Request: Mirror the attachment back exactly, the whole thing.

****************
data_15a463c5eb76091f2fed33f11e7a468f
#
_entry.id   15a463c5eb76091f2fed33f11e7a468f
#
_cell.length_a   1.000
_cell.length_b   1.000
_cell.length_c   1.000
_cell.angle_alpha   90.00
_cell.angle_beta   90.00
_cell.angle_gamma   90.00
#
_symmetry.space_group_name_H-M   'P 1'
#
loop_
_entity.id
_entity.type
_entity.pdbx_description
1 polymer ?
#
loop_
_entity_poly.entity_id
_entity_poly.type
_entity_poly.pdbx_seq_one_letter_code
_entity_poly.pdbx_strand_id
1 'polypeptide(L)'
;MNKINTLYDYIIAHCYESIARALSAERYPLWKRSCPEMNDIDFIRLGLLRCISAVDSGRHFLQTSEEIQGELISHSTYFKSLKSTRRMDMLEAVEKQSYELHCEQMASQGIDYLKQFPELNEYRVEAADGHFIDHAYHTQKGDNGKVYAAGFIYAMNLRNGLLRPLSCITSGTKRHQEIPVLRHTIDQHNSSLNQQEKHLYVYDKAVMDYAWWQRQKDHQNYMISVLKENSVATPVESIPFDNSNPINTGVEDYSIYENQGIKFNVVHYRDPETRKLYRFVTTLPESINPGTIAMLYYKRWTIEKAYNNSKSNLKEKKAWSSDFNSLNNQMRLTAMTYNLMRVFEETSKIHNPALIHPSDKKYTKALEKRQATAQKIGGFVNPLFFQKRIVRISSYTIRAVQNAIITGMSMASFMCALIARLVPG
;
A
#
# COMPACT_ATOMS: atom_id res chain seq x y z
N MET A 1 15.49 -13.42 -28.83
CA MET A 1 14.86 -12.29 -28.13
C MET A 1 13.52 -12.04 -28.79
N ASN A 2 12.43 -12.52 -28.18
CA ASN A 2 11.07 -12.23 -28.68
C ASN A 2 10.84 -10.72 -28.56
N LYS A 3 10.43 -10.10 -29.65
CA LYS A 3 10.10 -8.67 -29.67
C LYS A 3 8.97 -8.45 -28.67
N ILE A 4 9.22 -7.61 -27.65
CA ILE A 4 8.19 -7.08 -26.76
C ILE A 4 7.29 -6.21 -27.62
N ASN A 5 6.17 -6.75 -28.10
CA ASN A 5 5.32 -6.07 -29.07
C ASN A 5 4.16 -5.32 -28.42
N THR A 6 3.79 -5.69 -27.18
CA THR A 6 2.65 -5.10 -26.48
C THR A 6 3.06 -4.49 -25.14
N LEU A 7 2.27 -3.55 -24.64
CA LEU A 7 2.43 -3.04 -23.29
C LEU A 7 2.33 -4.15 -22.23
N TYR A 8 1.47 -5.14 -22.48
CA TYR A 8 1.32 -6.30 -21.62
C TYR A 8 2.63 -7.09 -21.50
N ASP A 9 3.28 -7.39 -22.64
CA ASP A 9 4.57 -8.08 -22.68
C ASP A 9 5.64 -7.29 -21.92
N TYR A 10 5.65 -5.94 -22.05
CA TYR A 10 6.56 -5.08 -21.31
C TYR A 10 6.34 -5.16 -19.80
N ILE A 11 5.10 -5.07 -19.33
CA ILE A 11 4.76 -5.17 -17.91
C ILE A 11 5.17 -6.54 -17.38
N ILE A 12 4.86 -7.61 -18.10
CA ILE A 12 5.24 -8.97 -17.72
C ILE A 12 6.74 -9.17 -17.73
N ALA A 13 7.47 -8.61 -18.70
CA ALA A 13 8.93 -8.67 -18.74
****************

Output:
data_15a463c5eb76091f2fed33f11e7a468f
#
_entry.id   15a463c5eb76091f2fed33f11e7a468f
#
_cell.length_a   1.000
_cell.length_b   1.000
_cell.length_c   1.000
_cell.angle_alpha   90.00
_cell.angle_beta   90.00
_cell.angle_gamma   90.00
#
_symmetry.space_group_name_H-M   'P 1'
#
loop_
_entity.id
_entity.type
_entity.pdbx_description
1 polymer ?
#
loop_
_entity_poly.entity_id
_entity_poly.type
_entity_poly.pdbx_seq_one_letter_code
_entity_poly.pdbx_strand_id
1 'polypeptide(L)'
;MNKINTLYDYIIAHCYESIARALSAERYPLWKRSCPEMNDIDFIRLGLLRCISAVDSGRHFLQTSEEIQGELISHSTYFKSLKSTRRMDMLEAVEKQSYELHCEQMASQGIDYLKQFPELNEYRVEAADGHFIDHAYHTQKGDNGKVYAAGFIYAMNLRNGLLRPLSCITSGTKRHQEIPVLRHTIDQHNSSLNQQEKHLYVYDKAVMDYAWWQRQKDHQNYMISVLKENSVATPVESIPFDNSNPINTGVEDYSIYENQGIKFNVVHYRDPETRKLYRFVTTLPESINPGTIAMLYYKRWTIEKAYNNSKSNLKEKKAWSSDFNSLNNQMRLTAMTYNLMRVFEETSKIHNPALIHPSDKKYTKALEKRQATAQKIGGFVNPLFFQKRIVRISSYTIRAVQNAIITGMSMASFMCALIARLVPG
;
A
#
# COMPACT_ATOMS: atom_id res chain seq x y z
N MET A 1 15.49 -13.42 -28.83
CA MET A 1 14.86 -12.29 -28.13
C MET A 1 13.52 -12.04 -28.79
N ASN A 2 12.43 -12.52 -28.18
CA ASN A 2 11.07 -12.23 -28.68
C ASN A 2 10.84 -10.72 -28.56
N LYS A 3 10.43 -10.10 -29.65
CA LYS A 3 10.10 -8.67 -29.67
C LYS A 3 8.97 -8.45 -28.67
N ILE A 4 9.22 -7.61 -27.65
CA ILE A 4 8.19 -7.08 -26.76
C ILE A 4 7.29 -6.21 -27.62
N ASN A 5 6.17 -6.75 -28.10
CA ASN A 5 5.32 -6.07 -29.07
C ASN A 5 4.16 -5.32 -28.42
N THR A 6 3.79 -5.69 -27.18
CA THR A 6 2.65 -5.10 -26.48
C THR A 6 3.06 -4.49 -25.14
N LEU A 7 2.27 -3.55 -24.64
CA LEU A 7 2.43 -3.04 -23.29
C LEU A 7 2.33 -4.15 -22.23
N TYR A 8 1.47 -5.14 -22.48
CA TYR A 8 1.32 -6.30 -21.62
C TYR A 8 2.63 -7.09 -21.50
N ASP A 9 3.28 -7.39 -22.64
CA ASP A 9 4.57 -8.08 -22.68
C ASP A 9 5.64 -7.29 -21.92
N TYR A 10 5.65 -5.94 -22.05
CA TYR A 10 6.56 -5.08 -21.31
C TYR A 10 6.34 -5.16 -19.80
N ILE A 11 5.10 -5.07 -19.33
CA ILE A 11 4.76 -5.17 -17.91
C ILE A 11 5.17 -6.54 -17.38
N ILE A 12 4.86 -7.61 -18.10
CA ILE A 12 5.24 -8.97 -17.72
C ILE A 12 6.74 -9.17 -17.73
N ALA A 13 7.47 -8.61 -18.70
CA ALA A 13 8.93 -8.67 -18.74